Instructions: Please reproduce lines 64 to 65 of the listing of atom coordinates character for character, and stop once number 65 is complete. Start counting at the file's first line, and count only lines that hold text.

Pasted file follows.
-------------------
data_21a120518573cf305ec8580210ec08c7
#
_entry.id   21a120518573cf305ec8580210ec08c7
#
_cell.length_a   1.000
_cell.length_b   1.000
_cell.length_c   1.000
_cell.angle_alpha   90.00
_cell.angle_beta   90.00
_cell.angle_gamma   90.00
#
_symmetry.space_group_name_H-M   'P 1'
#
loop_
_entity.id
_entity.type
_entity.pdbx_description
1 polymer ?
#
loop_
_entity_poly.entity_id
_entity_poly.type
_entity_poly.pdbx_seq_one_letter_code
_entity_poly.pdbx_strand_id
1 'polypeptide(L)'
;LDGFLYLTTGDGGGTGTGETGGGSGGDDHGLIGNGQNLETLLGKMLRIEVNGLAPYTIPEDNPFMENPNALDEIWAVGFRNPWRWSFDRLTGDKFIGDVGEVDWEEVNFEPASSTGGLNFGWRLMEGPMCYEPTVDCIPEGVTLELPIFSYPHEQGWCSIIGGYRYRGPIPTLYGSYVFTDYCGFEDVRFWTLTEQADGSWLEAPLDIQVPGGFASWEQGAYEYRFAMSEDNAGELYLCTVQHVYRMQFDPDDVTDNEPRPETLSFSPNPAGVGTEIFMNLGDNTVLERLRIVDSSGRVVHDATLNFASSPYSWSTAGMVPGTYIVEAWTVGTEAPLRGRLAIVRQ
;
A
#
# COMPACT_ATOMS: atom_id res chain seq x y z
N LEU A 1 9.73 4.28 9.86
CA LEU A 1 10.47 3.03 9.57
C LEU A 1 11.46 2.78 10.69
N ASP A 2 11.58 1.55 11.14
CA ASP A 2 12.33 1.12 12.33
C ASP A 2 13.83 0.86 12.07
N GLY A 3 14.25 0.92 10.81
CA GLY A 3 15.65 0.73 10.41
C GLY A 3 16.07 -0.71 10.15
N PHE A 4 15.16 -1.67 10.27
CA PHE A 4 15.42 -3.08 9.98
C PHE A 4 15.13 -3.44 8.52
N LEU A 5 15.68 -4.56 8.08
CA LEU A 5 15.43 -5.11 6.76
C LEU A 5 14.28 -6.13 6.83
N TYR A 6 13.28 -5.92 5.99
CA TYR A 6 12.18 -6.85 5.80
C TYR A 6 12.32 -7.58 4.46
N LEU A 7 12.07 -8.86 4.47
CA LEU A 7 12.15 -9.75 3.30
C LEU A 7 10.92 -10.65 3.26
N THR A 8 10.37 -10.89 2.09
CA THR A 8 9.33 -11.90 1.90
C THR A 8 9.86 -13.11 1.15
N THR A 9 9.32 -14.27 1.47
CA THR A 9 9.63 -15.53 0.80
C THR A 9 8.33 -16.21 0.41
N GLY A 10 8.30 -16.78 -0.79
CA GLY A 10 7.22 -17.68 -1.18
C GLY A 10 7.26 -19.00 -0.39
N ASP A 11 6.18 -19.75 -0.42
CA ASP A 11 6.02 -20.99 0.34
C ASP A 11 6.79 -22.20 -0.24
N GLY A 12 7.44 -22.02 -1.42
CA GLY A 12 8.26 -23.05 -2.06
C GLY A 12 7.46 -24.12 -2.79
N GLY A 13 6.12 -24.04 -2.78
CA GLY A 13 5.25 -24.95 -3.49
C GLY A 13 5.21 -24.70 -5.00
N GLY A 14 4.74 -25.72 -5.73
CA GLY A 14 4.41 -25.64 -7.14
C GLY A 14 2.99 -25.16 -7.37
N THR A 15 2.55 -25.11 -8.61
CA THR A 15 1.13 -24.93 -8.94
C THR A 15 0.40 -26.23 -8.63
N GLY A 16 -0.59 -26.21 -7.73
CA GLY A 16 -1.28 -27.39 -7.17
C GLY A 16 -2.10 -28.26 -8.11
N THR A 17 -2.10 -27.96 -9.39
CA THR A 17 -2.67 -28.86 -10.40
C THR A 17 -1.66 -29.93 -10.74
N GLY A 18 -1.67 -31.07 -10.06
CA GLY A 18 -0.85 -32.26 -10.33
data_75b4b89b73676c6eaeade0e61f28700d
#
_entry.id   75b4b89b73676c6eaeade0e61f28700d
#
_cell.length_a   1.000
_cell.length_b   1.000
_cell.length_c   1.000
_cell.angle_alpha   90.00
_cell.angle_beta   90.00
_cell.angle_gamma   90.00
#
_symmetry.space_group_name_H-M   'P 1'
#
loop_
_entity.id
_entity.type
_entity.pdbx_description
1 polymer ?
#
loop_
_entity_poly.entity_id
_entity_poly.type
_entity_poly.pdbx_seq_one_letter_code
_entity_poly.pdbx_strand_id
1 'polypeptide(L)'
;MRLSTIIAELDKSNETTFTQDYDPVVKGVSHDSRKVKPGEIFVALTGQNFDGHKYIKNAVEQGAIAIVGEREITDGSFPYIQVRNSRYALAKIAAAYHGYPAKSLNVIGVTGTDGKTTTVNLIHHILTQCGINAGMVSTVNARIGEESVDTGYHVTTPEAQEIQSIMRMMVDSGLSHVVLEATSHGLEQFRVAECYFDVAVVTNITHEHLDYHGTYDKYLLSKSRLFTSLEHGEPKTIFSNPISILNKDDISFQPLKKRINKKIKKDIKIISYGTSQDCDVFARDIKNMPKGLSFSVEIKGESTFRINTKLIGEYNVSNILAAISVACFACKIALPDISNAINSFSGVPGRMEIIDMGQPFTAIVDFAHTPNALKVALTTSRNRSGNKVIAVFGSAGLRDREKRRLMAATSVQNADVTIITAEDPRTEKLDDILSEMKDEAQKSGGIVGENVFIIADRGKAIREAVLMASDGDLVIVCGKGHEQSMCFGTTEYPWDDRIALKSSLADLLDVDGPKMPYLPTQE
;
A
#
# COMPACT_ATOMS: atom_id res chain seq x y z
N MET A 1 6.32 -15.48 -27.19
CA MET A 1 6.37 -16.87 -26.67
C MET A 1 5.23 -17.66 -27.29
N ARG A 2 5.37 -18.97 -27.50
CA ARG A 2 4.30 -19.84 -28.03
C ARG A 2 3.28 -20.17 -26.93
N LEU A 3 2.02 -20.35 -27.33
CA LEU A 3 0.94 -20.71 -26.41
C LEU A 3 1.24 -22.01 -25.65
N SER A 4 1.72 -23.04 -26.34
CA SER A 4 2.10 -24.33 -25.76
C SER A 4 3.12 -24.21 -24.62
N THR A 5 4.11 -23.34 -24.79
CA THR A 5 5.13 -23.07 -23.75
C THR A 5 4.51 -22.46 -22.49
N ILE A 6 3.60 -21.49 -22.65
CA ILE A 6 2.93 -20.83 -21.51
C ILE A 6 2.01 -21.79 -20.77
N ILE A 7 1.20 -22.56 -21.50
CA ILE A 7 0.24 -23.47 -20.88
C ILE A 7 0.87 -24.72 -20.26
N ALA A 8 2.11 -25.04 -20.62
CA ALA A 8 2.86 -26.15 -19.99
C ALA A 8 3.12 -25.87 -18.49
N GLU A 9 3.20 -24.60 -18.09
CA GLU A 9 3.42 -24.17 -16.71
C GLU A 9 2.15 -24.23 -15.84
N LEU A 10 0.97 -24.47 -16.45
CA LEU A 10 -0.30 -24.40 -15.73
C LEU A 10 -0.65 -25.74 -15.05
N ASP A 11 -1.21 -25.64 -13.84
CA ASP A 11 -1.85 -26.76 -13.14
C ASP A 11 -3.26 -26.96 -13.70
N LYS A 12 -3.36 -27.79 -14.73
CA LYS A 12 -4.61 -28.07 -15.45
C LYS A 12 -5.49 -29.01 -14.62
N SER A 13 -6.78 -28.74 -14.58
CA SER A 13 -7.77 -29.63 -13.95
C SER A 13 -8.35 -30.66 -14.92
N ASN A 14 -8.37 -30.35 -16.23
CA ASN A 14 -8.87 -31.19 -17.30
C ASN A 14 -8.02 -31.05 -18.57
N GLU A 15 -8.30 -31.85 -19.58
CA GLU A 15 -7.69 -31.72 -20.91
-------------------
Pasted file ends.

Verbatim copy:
N GLY A 12 7.44 -22.02 -1.42
CA GLY A 12 8.26 -23.05 -2.06